Measurement Techniques Available at the MINAXS Beamline

Users of MINAXS beamline are going to attack a wide number of scientific problems. The goal is to offer the users a wide variety of experimental techniques that are not possible in small laboratories. We believe that users will benefit from the use of the state-of-the-art techniques possible only at the MINAXS beamline combined with the immediate possibility to characterize the samples also with direct methods before or after the x-ray measurements.


Small-angle X-ray scattering tomography measurements will be available in the first experimental hutch. With a small beam of only tens of micrometers in size very accurate structural information can be obtained from the inner parts of the samples. For an example, see the publication by Schroer et al.[1] about μSAXS tomography of a polyethylene block.

[1] C. Schroer et al., Appl. Phys. Lett. 88 (2006), 164102. (Abstract/Full text)


Grazing-incidence small-angle x-ray scattering is a rapidly growing characterization method by which surfaces of samples can be accurately characterized. [1] The x-ray beam of a few micrometers in size in experimental hutch 1 will allow also GISAXS studies over very small areas of sample at a time. With an optical microscope the interesting area of the sample can be selected and then scanned with the x-ray beam. The GISAXS technique can also be used to take a statistical average over a larger sample area using a large x-ray beam that is already available at the BW4 beamline at the DORIS synchrotron nearby. Partially combined operation of the beamlines could be an option in the future as the plan is to operate the related beamlines at DORIS and PETRA with the same group of SAXS and GISAXS specialists.

[1] S.V. Roth et al., Appl. Phys. Lett. 88 (2006), 021910. (Abstract/Full text)


Ultra-small angle x-ray scattering will be possible at the MINAXS beamline due to the segmented flight tube construction, which allows to vary the sample-to-detector distance from 0 to 10 meters.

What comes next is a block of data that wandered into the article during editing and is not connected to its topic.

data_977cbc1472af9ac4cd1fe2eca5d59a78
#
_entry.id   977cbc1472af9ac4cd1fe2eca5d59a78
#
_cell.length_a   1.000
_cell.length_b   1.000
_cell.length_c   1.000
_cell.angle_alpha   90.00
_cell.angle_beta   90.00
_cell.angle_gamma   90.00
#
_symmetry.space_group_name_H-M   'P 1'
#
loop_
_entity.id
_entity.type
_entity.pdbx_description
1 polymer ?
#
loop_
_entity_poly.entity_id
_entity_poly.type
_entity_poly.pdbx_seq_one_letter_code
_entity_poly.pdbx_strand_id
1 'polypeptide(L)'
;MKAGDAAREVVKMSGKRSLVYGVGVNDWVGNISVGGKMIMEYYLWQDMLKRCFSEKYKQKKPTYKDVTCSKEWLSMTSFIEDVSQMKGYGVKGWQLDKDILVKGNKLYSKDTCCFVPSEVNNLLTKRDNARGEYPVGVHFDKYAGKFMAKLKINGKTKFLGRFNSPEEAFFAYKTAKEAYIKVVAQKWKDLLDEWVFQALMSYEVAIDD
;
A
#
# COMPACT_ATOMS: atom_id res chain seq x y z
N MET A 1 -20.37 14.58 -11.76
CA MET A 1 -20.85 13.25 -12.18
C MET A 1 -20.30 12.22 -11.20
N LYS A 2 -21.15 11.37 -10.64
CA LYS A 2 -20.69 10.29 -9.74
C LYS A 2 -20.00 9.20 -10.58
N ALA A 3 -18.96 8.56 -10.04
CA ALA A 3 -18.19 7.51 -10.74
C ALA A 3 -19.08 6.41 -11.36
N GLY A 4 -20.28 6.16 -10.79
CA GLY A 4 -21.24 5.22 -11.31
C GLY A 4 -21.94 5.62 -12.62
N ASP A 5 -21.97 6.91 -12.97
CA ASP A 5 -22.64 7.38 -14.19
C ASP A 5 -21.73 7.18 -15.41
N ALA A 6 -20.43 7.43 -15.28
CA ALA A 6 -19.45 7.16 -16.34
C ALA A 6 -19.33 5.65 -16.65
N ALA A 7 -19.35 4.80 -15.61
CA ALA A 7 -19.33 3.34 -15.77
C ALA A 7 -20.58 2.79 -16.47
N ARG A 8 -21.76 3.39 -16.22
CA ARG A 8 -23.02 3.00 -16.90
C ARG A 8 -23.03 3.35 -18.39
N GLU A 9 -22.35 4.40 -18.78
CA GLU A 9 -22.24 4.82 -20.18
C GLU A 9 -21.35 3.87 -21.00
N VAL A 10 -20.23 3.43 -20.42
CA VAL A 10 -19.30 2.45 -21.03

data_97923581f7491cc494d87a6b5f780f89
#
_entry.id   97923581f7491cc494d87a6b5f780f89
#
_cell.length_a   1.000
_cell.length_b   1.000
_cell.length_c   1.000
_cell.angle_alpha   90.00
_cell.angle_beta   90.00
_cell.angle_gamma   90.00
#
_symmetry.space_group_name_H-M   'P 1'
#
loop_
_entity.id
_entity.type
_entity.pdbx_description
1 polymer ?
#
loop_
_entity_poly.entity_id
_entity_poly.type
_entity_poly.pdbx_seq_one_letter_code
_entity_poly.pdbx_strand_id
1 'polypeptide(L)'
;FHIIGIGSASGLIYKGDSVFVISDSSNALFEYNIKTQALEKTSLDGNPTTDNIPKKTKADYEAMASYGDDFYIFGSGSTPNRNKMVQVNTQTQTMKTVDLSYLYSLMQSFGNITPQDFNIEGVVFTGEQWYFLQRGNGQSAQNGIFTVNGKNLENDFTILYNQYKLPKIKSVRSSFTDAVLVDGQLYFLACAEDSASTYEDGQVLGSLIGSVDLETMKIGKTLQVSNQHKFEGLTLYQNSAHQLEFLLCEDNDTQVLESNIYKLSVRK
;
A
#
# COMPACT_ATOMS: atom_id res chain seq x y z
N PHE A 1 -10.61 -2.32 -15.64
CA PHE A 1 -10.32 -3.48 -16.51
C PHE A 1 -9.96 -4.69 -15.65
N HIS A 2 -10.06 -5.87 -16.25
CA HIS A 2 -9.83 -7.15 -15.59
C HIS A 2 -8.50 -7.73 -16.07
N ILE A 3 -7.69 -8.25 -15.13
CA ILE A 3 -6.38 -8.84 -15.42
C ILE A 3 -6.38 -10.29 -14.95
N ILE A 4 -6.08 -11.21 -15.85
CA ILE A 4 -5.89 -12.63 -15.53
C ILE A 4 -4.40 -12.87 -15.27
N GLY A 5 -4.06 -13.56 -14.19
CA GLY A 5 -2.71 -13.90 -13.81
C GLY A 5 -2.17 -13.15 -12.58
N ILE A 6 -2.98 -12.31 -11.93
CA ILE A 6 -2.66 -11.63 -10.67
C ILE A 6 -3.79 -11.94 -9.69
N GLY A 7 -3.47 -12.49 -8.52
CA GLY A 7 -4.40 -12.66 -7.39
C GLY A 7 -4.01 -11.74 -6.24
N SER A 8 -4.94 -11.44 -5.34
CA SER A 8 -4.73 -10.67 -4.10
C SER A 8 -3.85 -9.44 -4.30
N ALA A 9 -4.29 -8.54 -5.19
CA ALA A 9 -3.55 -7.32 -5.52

Closely related to the μGISAXS technique, an atomic force microscope is planned to be installed onto the beamline. The combined use of direct microscopy methods and indirect scattering methods is going to promote understanding on the structure of the sample. It will be a unique chance to characterize the same part of the sample with multiple methods. The AFM is planned to be used in situ in both experimental hutches so that the sample could be measured with AFM and x-rays nearly simultaneously.

Optical Microscope

'One picture tells a thousand words.' Sometimes a picture of the micrometer scale structure can give understanding of the nanometer scale structure. The optical microscope is useful also for the mounting of very small samples to sample holders and for other similar activities. A magnification upto 2500x is available in the lab. In EH1, a magnification of upto 500x at a working distance of 85mm is possible.

Infrared camera

With a remotely controlled infrared camera the temperature gradients in the sample and in the sample environment can be monitored during heating and cooling measurements.


In situ Imaging ellipsometry measurements are designed to be combined with the μGISAXS measurements in EH1. Ellipsometry is a technique in which changes in the polarization state of light reflected off the sample surface are interpreted. Using the technique the dielectric properties of the sample surface can be characterized. The setup was designed and constructed in collaboration with the group of Prof. Dr. Peter Müller-Buschbaum from the Technical University of Münich.

[1] S.V. Roth et al., J. Phys.: Cond. Matter 23 (2011),254208. (Abstract/Full text)

In-situ sputter deposition

A novel in-situ sputter deposition chamber has been designed for high-throughput experiment. It allows for several different sources to be used.


Combined SAXS/WAXS experiments using the microbeam are possible. The 2theta range covered is approx. upto 22degree.

Scanning Nanodiffraction WAXS/SAXS

Both, the nanofocused beam and the ability to precisely position and move samples at the EH2 combine into Scanning Nanodiffraction (SXND). This technique provides structural information with sub-µm resolution from crystalline and semi-crystalline materials (e.g. metals, biomaterials, synthetic compounds). For example, grain orientation, residual stress profiles, crystal structure or texture can be obtained in a nondestructive analysis. This technique can be applied to static samples as well to in situ sample environments.